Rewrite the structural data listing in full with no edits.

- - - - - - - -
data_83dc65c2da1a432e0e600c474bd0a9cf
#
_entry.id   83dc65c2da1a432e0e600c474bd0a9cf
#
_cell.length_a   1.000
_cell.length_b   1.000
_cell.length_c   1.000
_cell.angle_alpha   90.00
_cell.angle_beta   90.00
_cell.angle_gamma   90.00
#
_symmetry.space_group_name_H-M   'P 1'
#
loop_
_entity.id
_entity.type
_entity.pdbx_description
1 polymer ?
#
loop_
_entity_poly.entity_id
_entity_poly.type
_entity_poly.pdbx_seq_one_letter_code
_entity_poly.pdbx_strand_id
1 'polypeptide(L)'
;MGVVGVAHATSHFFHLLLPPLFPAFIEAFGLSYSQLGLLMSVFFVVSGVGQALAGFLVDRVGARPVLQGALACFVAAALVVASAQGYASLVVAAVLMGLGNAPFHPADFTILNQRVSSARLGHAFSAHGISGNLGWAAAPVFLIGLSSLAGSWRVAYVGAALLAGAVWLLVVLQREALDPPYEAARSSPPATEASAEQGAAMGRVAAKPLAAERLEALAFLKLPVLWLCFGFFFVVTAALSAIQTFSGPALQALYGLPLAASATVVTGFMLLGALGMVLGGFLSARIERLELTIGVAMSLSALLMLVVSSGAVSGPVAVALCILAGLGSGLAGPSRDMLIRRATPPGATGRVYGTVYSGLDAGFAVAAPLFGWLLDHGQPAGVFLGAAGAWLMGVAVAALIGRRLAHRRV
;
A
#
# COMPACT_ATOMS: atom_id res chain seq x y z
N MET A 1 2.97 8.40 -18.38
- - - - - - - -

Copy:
data_83dc65c2da1a432e0e600c474bd0a9cf
#
_entry.id   83dc65c2da1a432e0e600c474bd0a9cf
#
_cell.length_a   1.000
_cell.length_b   1.000
_cell.length_c   1.000
_cell.angle_alpha   90.00
_cell.angle_beta   90.00
_cell.angle_gamma   90.00
#
_symmetry.space_group_name_H-M   'P 1'
#
loop_
_entity.id
_entity.type
_entity.pdbx_description
1 polymer ?
#
loop_
_entity_poly.entity_id
_entity_poly.type
_entity_poly.pdbx_seq_one_letter_code
_entity_poly.pdbx_strand_id
1 'polypeptide(L)'
;MGVVGVAHATSHFFHLLLPPLFPAFIEAFGLSYSQLGLLMSVFFVVSGVGQALAGFLVDRVGARPVLQGALACFVAAALVVASAQGYASLVVAAVLMGLGNAPFHPADFTILNQRVSSARLGHAFSAHGISGNLGWAAAPVFLIGLSSLAGSWRVAYVGAALLAGAVWLLVVLQREALDPPYEAARSSPPATEASAEQGAAMGRVAAKPLAAERLEALAFLKLPVLWLCFGFFFVVTAALSAIQTFSGPALQALYGLPLAASATVVTGFMLLGALGMVLGGFLSARIERLELTIGVAMSLSALLMLVVSSGAVSGPVAVALCILAGLGSGLAGPSRDMLIRRATPPGATGRVYGTVYSGLDAGFAVAAPLFGWLLDHGQPAGVFLGAAGAWLMGVAVAALIGRRLAHRRV
;
A
#
# COMPACT_ATOMS: atom_id res chain seq x y z
N MET A 1 2.97 8.40 -18.38